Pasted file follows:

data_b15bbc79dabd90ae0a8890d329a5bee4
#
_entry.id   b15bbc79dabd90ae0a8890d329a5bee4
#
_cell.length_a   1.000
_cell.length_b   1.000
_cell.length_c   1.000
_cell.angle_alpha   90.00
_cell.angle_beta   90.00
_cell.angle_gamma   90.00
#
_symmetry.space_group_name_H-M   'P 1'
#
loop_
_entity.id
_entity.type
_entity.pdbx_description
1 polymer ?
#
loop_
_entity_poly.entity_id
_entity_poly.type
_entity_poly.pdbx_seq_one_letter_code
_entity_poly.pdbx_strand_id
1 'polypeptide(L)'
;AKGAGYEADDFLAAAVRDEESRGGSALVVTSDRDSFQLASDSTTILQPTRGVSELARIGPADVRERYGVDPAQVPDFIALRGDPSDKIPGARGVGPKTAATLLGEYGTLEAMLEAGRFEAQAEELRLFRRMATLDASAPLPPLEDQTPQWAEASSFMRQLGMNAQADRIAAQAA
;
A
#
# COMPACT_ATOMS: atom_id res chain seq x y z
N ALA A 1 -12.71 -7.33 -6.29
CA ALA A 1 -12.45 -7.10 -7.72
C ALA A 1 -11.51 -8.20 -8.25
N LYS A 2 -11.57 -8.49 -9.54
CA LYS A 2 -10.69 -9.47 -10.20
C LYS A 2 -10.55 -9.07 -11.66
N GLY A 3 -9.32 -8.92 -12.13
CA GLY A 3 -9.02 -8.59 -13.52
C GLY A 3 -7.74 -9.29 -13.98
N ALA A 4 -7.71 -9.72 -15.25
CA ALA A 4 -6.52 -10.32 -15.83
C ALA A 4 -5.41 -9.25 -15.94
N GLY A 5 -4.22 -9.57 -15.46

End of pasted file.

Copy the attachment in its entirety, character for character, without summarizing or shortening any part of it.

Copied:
data_b15bbc79dabd90ae0a8890d329a5bee4
#
_entry.id   b15bbc79dabd90ae0a8890d329a5bee4
#
_cell.length_a   1.000
_cell.length_b   1.000
_cell.length_c   1.000
_cell.angle_alpha   90.00
_cell.angle_beta   90.00
_cell.angle_gamma   90.00
#
_symmetry.space_group_name_H-M   'P 1'
#
loop_
_entity.id
_entity.type
_entity.pdbx_description
1 polymer ?
#
loop_
_entity_poly.entity_id
_entity_poly.type
_entity_poly.pdbx_seq_one_letter_code
_entity_poly.pdbx_strand_id
1 'polypeptide(L)'
;AKGAGYEADDFLAAAVRDEESRGGSALVVTSDRDSFQLASDSTTILQPTRGVSELARIGPADVRERYGVDPAQVPDFIALRGDPSDKIPGARGVGPKTAATLLGEYGTLEAMLEAGRFEAQAEELRLFRRMATLDASAPLPPLEDQTPQWAEASSFMRQLGMNAQADRIAAQAA
;
A
#
# COMPACT_ATOMS: atom_id res chain seq x y z
N ALA A 1 -12.71 -7.33 -6.29
CA ALA A 1 -12.45 -7.10 -7.72
C ALA A 1 -11.51 -8.20 -8.25
N LYS A 2 -11.57 -8.49 -9.54
CA LYS A 2 -10.69 -9.47 -10.20
C LYS A 2 -10.55 -9.07 -11.66
N GLY A 3 -9.32 -8.92 -12.13
CA GLY A 3 -9.02 -8.59 -13.52
C GLY A 3 -7.74 -9.29 -13.98
N ALA A 4 -7.71 -9.72 -15.25
CA ALA A 4 -6.52 -10.32 -15.83
C ALA A 4 -5.41 -9.25 -15.94
N GLY A 5 -4.22 -9.57 -15.46